The Complete Genealogy Builder 2009 build 90618

Full Featured - Windows - Shareware

The Complete Genealogy Builder 2009 build 90618 has been released.

Changes:

• Maintenance release incorporating changes to reporter module; see revision history for The Complete Genealogy Reporter.

MyBlood 1.0 beta 2

Full Featured - Windows, Mac - Purchase

MyBlood 1.0 beta 2 has been released.

Changes:

Application
• Improvement: Better handling of date internal date manipulations
• Added: Application is resizeable. Most views rescale to fit the window.
• Added: 3D icon look for the application
• Improvement: Notes, Citations and Media Window of a Person or Family is now also resizeable in width

Witnesses
• Bug fix: Separator line is moved correctly when resizing the window.

Continue reading...

MacFamilyTree 5.5.7

Full Featured - Mac - Purchase

MacFamilyTree 5.5.7 has been released.

Changes:

• Important stability fixes.
• Performance of the Statistics Chart vastly improved.
• Note palette improved.
• Localization fixes.

Kith and Kin Pro 3.0.3

Full Featured - Windows - Shareware

Kith and Kin Pro 3.0.3 has been released.

Changes:

• Web pages export. Some thumbnail descriptions were truncated in the gallery page. Fixed.
• PDF file export. The font changed when text crossed page breaks. Fixed.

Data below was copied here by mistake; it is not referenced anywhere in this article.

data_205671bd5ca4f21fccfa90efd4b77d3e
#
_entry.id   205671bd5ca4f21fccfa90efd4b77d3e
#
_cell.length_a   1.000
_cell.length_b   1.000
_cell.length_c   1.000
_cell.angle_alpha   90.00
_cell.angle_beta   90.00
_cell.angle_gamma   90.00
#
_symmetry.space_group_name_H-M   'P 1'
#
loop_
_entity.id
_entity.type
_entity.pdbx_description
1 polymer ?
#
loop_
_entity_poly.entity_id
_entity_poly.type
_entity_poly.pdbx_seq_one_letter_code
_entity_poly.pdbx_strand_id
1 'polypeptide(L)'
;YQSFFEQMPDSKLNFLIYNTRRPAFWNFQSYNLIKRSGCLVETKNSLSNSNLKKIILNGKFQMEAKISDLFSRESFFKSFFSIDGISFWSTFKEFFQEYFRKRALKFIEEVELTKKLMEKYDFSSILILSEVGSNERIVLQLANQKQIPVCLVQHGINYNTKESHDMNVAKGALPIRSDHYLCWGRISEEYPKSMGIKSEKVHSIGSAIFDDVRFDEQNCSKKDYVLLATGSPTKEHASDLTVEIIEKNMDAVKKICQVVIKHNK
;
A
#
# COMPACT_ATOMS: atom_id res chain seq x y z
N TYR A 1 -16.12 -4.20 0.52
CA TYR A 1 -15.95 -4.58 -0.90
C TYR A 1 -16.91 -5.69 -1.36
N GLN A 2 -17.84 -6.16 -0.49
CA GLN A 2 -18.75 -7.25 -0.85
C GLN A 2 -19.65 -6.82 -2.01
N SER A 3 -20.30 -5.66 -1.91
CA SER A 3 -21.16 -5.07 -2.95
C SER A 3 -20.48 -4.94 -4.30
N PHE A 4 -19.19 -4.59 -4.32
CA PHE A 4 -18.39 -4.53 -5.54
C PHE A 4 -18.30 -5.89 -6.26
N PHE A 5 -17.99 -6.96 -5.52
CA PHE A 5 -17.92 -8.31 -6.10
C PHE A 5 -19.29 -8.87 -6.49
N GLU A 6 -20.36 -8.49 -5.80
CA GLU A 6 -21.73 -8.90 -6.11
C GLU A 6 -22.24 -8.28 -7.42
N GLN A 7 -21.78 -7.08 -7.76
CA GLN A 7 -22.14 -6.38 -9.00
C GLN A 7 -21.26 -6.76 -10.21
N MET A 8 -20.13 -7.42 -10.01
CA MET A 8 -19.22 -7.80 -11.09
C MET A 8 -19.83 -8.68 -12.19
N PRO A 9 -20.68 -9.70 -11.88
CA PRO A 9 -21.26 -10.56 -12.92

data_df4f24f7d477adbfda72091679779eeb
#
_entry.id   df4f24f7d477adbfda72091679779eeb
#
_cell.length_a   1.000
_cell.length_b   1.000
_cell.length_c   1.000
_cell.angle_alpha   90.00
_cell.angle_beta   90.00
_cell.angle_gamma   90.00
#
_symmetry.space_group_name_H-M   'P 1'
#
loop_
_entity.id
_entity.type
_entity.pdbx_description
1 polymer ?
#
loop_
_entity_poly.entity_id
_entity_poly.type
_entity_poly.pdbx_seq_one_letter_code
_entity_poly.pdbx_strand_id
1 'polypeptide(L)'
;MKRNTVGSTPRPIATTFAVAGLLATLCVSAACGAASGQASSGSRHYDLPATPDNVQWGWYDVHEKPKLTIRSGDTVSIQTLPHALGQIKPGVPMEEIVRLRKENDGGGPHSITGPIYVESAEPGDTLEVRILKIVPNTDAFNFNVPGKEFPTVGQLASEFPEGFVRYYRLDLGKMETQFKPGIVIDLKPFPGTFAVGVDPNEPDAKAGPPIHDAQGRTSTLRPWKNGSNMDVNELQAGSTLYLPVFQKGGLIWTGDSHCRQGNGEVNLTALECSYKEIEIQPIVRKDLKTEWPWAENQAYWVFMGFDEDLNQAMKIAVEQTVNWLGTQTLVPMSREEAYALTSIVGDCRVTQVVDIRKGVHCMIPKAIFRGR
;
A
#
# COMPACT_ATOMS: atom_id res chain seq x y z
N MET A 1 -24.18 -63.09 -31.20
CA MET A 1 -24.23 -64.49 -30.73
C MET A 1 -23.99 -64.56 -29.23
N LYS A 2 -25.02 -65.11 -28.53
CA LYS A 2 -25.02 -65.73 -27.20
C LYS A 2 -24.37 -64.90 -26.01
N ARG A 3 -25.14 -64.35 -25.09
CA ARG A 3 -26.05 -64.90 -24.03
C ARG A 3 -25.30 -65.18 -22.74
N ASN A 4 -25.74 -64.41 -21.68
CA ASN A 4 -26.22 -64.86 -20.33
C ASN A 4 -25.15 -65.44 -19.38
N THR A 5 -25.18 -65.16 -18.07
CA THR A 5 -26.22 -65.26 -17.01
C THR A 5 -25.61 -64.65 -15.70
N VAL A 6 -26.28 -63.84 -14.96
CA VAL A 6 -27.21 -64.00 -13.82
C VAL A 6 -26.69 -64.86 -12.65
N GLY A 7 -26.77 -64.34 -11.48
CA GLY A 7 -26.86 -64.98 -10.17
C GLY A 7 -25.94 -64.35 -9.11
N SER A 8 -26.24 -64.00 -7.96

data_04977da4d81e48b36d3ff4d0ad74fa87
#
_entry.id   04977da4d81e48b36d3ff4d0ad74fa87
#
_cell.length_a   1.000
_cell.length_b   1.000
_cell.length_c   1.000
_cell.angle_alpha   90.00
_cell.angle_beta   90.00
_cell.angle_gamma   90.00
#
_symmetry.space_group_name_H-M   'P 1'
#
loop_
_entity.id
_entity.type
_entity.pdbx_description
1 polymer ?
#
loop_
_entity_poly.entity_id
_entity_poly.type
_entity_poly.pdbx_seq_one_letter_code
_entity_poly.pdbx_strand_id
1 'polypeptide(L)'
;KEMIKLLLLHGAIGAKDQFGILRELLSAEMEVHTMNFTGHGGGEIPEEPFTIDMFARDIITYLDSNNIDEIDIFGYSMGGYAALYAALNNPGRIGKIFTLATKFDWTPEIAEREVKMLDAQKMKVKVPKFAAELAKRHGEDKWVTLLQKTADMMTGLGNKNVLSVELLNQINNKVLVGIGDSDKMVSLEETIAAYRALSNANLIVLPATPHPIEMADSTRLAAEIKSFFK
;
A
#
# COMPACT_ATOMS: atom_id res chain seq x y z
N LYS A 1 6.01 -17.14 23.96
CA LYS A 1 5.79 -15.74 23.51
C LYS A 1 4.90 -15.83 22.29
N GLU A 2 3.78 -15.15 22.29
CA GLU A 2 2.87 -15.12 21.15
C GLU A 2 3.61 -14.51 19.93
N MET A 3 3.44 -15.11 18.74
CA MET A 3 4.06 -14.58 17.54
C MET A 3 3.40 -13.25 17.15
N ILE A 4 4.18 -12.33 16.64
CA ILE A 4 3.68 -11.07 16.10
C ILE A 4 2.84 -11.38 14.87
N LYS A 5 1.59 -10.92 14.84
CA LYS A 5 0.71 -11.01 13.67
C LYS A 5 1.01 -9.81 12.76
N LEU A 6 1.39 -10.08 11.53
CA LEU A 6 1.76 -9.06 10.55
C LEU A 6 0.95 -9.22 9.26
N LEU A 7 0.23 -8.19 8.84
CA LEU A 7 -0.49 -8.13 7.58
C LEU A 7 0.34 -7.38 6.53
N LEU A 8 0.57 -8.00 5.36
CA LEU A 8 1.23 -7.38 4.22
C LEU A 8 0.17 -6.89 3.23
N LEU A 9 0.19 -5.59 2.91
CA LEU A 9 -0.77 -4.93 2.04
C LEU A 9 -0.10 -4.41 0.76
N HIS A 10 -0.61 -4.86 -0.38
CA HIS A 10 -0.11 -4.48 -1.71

• V3 Database Conversion utility displayed a "Timestamp error" when converting databases with invalid data. Fixed.

Geophoto 2.4.1

Family Pictures - Mac - Purchase

Geophoto 2.4.1 has been released.

Changes:

• Geophoto 2.4.1 restores compatibility with Mac OS X 10.4, which was inadvertenly broken in version 2.4.

Ahnenblatt 2.61

Full Featured - Windows - Freeware

Ahnenblatt 2.61 has been released.

Changes:

• New function "delete group / descendant (complete)".
• Problems fixed with big ancestors list.
• Problems fixed with big ancestors tree (per page).
• Minor corrections.
• New languages Russian and Italian.

Most Cologne Archive Documents Intact Despite Collapse

Three months after the collapse of Cologne’s city archives, experts are amazed by how many of the precious documents have survived the devastating accident.

“It is sensational that everything is still somehow there,” archive head Bettina Schmidt-Czaia said.

The documents, which date back up to 1,000 years ago, are in varying states, but less than one-quarter have been torn apart, and workers hope to piece them back together using software that was developed to restore shredded documents from the East German secret police, the Stasi.

But restoration work could take up to 30 years or longer, she said.

Source & Full Story

Your GeneaNet Profile: New Notifications

Some notifications about your profile and your account are now displayed in the GeneaNet identification bar.

Inbox

The number of messages you've received from other GeneaNet members is now displayed in the identification bar. Just click it to access your personal inbox.

Club Privilege Upcoming Renewal